Haryali Teej Traditions: Food and Festivity
- Deepali Verma
Updated : July 31, 2022 03:07 IST
Know all about Haryali Teej, from sinjara to clothes, to food celebrated on this day
Indians begin preparing for all the seasonal events once the monsoon season arrives. As per the Hindu calendar, the holy month of Sawan is noteworthy, particularly for followers of Lord Shiva and Goddess Parvati. Numerous young, single girls observe the sawan somvar vrat in order to find a suitable life partner. The important occasion of Haryali Teej follows, during which largely married women observe fasts for their husbands and have happy married life while unmarried girls enjoy the colours of festivity. But this ancient festival is more than that. It is one of the greatest festivals widely celebrated in North India. The celebration is known as Hariyal Teej because it is held in the monsoon season when the surroundings are lush green. Ladies dress up in new outfits and jewellery on this day and gather for folktales and relish delicacies available during the month. They also decorate their hands with henna and enjoy on swings.
For the traditional land of Rajasthan, festivals are occasions to be enjoyed with great fervour. For some communities, it is important to stick to customs and traditions. So even if they are living outside their home state of Rajasthan, they continue to adhere to these customs. The festival of Teej is observed with much fanfare and gaiety by the womenfolk of the region.
The most important sweet that does rounds in markets and sweet shops is the popular Gherwar. Drenched in ghee and sugar syrup, ghewar is only available during the rainy season aka monsoon or saawan since it requires damp, humid weather to prepare because that will provide the sweet with the correct amount of sponginess. Ghewar is an essential component of the Teej celebration and has historical and cultural significance. However, today you may find variations in the flavour from chocolate ghewar, rose ghewar, butterscotch ghewar, mango ghewar to all the fancy flavours one can imagine.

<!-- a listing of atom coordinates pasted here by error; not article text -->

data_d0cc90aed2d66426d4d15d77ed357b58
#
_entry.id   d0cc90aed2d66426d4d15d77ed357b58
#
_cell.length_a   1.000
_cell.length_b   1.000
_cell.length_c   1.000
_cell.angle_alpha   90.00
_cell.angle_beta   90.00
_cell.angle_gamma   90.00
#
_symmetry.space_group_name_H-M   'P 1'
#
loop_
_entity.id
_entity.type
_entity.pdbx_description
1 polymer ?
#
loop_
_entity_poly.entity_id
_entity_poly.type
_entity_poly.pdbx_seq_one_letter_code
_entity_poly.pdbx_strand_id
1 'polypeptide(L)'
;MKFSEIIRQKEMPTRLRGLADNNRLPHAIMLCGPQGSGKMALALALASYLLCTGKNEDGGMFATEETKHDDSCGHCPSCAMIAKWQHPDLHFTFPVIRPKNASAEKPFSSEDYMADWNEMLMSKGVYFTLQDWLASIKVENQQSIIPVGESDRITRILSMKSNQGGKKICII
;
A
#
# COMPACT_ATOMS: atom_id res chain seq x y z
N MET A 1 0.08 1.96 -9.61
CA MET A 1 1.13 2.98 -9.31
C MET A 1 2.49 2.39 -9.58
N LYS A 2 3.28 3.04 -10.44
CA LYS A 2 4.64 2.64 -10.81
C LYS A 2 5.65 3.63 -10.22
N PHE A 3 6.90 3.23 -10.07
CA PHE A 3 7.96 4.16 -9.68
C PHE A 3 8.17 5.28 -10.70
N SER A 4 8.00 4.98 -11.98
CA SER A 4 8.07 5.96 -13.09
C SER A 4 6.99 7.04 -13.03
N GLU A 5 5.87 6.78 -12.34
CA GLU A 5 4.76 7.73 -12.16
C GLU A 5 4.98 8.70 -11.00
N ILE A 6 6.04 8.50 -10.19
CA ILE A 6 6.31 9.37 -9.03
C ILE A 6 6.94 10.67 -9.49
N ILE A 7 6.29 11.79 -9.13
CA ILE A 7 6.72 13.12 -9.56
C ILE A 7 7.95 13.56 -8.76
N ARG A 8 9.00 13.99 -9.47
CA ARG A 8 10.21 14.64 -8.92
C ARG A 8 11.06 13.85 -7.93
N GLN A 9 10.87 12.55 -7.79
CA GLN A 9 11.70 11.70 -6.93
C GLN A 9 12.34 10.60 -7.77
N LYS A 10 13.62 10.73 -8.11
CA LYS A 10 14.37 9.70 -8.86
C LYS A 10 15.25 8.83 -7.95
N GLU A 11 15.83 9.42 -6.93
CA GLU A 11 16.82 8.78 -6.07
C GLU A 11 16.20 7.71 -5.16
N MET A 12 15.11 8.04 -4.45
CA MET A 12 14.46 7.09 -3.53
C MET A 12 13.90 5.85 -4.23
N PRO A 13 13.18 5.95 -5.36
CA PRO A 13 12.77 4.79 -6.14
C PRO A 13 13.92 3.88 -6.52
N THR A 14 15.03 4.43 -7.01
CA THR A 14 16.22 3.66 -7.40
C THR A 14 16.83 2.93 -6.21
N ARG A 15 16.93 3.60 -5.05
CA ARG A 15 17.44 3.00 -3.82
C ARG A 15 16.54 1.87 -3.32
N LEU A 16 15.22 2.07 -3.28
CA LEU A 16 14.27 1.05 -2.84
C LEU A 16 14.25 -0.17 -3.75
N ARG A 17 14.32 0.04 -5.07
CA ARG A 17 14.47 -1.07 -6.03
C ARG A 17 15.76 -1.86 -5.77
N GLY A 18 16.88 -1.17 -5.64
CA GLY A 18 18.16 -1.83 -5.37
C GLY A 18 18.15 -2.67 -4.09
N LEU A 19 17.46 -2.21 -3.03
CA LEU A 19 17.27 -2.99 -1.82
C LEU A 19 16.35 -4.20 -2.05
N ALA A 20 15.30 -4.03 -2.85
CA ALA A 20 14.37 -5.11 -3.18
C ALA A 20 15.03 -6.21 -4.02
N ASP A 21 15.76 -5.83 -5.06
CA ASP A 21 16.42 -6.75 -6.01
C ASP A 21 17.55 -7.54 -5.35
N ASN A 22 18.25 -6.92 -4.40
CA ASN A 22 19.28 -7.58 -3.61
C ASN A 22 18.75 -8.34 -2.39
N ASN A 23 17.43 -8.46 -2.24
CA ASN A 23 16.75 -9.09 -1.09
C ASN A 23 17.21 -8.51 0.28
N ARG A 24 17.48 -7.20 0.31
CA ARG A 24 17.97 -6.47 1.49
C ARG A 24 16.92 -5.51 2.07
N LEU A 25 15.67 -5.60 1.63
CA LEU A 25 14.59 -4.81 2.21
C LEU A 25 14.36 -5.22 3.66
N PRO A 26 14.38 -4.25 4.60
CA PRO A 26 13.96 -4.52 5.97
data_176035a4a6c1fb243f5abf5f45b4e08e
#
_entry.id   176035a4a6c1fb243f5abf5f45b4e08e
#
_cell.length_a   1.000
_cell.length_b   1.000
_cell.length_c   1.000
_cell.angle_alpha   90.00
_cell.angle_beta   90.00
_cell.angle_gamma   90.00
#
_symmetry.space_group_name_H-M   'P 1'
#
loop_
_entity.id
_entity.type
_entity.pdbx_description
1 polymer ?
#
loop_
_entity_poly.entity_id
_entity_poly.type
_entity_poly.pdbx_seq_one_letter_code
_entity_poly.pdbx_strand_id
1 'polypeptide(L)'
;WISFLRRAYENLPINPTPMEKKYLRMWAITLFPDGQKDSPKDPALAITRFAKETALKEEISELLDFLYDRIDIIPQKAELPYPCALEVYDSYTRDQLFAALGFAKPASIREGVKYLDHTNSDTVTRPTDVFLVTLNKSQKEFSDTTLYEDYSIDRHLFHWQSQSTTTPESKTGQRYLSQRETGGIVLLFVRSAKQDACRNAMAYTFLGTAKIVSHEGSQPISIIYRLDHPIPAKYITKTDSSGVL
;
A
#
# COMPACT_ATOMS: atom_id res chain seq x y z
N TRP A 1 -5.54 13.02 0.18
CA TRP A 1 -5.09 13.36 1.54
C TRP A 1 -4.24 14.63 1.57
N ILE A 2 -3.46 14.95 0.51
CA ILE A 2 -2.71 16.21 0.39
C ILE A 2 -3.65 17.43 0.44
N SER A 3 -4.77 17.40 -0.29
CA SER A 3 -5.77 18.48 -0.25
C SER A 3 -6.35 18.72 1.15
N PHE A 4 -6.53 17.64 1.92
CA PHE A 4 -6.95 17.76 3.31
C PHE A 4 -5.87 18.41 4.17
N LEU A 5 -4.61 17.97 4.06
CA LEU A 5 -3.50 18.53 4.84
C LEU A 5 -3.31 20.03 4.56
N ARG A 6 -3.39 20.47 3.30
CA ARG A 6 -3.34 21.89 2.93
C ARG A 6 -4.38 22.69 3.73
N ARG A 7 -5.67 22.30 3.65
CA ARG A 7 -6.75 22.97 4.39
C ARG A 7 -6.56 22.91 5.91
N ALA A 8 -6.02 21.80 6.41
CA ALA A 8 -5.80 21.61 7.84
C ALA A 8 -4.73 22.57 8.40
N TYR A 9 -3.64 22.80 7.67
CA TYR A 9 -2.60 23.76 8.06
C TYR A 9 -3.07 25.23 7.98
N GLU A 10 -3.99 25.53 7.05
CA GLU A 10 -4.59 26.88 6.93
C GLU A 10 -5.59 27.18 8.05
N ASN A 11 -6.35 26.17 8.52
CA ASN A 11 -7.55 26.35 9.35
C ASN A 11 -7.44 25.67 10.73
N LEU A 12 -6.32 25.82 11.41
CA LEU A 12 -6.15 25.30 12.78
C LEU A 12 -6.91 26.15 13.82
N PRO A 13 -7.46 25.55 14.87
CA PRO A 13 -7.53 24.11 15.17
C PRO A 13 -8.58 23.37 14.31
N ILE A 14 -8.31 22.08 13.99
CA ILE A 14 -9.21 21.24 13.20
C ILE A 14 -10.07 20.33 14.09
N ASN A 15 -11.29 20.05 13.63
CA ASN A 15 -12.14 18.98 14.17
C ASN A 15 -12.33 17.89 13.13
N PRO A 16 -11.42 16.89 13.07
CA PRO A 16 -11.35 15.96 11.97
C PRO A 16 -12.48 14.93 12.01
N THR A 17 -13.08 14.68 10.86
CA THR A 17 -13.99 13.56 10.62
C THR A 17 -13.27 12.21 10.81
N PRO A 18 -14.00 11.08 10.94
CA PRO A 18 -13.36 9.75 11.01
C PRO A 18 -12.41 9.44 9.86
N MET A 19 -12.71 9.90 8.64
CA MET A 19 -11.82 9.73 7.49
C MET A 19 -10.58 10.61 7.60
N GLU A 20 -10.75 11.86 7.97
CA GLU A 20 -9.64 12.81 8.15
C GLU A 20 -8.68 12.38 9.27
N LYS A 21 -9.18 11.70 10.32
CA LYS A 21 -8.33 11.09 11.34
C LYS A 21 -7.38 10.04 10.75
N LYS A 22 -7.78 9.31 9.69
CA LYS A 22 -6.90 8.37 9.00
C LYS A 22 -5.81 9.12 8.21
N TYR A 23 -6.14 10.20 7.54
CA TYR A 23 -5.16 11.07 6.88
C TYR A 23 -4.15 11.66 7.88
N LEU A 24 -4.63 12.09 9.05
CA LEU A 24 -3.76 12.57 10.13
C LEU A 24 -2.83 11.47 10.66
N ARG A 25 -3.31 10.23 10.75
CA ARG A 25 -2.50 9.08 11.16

The mornings begin with customary worship of Lord Shiv and Goddess Parvati followed by fasting. But not all keep fasts, after the pooja, savouries like aloo puri, kheer, pua and many other celebratory foods are prepared. In Rajasthan at every festival the culture of ‘pakki rasoi’ is still followed, meaning there will be a platter of fried foods and no simple dal roti sabzi. That makes every member of the family involved in the festivity affair. On this celebration, swinging 16 times while seated on a jhoola (swing) is also mandatory. Nowadays, you can find elaborately decorated swings at fairs and societies. The custom gained popularity because it made young girls who find fasting challenging rejoice. The fast itself is challenging because food is only consumed after seeing the moon.
What makes Indian festivals so pleasing to the eye are the detailing and aesthetics that these artistic women ensure. From dressing up in lehariya especially green colour to making lip-smacking snacks a day ahead of Teej, which is called Sinjara. A day before Hariyali Teej, food items especially sweets like ghewar, balushahi, shakar paarey and alike along with sixteen makeup (16 shiringar) items, clothes and jewellery are sent from the maternal home of the married woman, it is called Sinjara. It is said that following the tradition of Sinjara, the mother’s send blessings to the daughter to be always fortunate. In order to get a suitable groom, unmarried girls also observe the fast of Hariyali Teej. Suhag and food items are also sent to the daughter-in-law whose marriage is fixed. The tradition of Sinjara is especially followed in Punjab, Haryana and Rajasthan. With time everyone has altered the traditions as per suitability. Having said that, sari is no longer the only traditional garment worn by women on this day but wearing the lehariya dress is still loved by women. Additionally, the food selection has altered to include pizza, pastas, and several international cuisines.